Terence Johnson in his article on Robert Duncan in The Gay and Lesbian Literary Heritage (edited by Claude Summers) observes the timing of the cultivation of a certain theme. He puts it succinctly as a matter of biography.
After 1951, when Duncan began his lifelong relationship with the artist Jess Collins, the “household” becomes a major theme in his work.
It is the “house” itself that merits attention in a poem by Mark Doty. “Essay: The Love of Old Houses” upon meditating on the floorboards worn down by previous inhabitants proposes
here it’s proved that time requires
a deeper, better verb than pass;
it’s more like pool, and ebb, and double
back again, my history, his, yours,
My history, his, yours, doubling back to the motions of water: all the while succession demonstrates that the notion of place is indebted to words, not merely to build the description but also to mark the possession and dispossession. And we by this conjunction of pronominal play and verb crafting are reminded of Robert Duncan’s opening poem to The Opening of the Field which casts these concerns in the idiom of the repeatable. “Often I Am Permitted to Return to a Meadow” begins thus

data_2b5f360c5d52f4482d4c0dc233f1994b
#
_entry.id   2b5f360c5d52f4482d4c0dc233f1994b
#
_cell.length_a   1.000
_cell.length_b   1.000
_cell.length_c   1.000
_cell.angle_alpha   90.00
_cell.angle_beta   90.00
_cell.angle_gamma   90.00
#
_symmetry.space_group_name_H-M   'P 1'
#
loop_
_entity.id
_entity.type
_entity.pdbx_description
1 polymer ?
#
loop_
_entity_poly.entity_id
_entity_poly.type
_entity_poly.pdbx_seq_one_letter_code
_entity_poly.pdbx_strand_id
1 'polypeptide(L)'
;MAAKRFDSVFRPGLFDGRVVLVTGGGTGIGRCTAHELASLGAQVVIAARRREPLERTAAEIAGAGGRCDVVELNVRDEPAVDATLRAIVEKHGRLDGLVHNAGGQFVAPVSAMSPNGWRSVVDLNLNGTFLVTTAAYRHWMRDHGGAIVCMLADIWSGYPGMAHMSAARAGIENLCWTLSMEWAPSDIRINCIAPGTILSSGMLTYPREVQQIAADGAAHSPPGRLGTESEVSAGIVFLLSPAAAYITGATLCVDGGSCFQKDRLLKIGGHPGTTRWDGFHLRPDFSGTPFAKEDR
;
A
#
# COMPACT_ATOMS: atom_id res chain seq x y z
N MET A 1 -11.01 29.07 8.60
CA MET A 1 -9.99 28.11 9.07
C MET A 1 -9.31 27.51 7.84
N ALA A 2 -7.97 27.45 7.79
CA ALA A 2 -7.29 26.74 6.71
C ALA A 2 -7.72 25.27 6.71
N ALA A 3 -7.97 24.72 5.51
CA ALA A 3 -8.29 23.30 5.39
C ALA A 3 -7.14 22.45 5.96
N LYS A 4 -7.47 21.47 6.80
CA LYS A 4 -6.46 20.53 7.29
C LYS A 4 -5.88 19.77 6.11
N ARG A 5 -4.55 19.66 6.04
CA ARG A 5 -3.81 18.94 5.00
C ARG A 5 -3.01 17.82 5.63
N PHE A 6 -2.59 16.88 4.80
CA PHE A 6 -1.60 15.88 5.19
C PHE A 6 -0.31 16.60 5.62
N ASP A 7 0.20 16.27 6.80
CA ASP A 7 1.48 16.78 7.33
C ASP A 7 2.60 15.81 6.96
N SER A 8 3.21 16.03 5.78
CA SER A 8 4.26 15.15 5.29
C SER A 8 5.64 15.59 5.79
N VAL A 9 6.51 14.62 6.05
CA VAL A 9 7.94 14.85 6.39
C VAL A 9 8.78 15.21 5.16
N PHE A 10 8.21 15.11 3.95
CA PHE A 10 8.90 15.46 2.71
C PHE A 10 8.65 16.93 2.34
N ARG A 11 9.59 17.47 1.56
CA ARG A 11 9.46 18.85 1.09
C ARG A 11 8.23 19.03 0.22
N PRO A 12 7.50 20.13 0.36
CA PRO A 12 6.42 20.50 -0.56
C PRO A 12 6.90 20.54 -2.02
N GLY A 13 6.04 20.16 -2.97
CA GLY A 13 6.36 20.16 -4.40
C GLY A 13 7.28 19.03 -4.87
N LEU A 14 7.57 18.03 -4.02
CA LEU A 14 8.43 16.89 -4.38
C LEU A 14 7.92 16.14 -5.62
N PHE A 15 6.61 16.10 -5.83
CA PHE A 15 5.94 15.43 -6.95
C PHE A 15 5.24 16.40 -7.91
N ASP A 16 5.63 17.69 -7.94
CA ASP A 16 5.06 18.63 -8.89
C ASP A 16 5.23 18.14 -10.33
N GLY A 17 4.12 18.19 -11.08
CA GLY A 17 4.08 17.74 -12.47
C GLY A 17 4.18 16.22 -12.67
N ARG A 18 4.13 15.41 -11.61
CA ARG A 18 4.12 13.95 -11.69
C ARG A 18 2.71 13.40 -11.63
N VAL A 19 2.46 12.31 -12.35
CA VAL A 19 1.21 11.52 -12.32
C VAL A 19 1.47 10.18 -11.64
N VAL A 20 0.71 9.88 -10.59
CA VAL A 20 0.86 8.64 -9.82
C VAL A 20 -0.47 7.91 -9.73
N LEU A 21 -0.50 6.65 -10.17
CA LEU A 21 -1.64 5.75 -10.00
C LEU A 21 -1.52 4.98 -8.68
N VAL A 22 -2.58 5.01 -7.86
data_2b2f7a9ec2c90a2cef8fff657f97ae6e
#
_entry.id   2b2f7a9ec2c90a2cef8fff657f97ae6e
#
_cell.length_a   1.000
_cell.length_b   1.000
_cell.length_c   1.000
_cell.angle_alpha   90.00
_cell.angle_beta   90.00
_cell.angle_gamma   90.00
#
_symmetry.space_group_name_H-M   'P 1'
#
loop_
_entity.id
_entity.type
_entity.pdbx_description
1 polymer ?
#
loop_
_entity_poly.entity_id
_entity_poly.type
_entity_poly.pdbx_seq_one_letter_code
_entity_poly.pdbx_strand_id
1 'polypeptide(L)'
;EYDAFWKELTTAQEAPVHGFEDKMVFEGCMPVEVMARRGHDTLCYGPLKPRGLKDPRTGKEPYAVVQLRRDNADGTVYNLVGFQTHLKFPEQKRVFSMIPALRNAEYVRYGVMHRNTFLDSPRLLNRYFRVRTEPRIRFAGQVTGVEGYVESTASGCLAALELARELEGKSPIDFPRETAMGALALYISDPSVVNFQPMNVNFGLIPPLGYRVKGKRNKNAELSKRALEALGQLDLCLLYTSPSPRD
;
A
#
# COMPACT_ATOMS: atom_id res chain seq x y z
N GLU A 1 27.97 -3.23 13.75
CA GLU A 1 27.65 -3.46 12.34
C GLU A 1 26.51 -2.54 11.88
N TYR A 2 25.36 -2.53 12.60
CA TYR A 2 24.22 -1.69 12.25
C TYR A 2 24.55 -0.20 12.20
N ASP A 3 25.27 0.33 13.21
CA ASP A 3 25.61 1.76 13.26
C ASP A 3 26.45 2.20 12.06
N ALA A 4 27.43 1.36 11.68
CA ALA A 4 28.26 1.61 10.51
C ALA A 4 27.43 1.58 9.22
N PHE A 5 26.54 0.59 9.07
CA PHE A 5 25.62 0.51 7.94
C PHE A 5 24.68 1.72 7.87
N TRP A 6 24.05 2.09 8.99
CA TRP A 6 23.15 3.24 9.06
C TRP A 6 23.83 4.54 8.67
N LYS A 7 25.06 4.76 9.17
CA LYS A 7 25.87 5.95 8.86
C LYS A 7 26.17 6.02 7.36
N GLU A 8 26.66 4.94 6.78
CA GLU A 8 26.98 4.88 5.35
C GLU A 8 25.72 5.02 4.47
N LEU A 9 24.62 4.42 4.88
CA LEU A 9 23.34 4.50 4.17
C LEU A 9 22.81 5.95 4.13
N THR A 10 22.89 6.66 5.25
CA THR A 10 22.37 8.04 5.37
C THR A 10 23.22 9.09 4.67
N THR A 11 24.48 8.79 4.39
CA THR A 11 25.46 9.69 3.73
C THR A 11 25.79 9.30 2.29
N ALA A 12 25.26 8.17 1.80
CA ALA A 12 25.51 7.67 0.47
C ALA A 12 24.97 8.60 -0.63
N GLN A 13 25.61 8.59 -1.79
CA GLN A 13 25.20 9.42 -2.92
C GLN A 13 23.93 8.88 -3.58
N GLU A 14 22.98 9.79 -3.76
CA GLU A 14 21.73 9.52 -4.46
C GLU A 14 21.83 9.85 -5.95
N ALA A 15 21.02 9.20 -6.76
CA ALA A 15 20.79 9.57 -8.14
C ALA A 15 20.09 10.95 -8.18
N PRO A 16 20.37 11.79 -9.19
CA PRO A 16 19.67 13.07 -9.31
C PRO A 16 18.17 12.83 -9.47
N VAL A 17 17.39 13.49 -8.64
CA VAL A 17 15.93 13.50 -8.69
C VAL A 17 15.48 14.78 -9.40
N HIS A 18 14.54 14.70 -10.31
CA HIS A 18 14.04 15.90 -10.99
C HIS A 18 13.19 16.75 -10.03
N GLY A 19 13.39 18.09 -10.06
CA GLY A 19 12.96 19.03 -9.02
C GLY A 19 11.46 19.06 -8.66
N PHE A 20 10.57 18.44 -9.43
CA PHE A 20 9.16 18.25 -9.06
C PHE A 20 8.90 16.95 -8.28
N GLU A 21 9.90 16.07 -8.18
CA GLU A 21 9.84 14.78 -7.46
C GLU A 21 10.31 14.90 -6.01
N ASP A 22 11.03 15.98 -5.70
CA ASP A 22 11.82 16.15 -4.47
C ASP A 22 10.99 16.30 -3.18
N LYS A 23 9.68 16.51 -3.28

as if it were a scene made-up by the mind,
that is not mine, but is a made place,
Duncan’s poem given his concerns veers into Hermetic images. It concludes with a characterization of the place that could be attached to the old house that Doty conjures. Duncan’s meadow “is a place of first permission, / everlasting omen of what is.” These are two very different responses to the genius of place (Doty captured by the particularities; Duncan vaulted into Platonic spheres) and yet with both one senses the ontological pressures and history that “a made place” could permit. Doty’s universe is heir to Duncan’s magical permissions and dutifully is more expansive in expressing what is possible because more is possible.
subsumed into the steadying frame
of a phrase I love: a building:
both noun and verb, where we live
and what we do: fill it with ourselves
And we are left at poem’s end with the image of two men tending house, sweeping, and waxing floors with rags made from their very “own old T-shirts cut / to squares and once again of use.”
And so for day 1014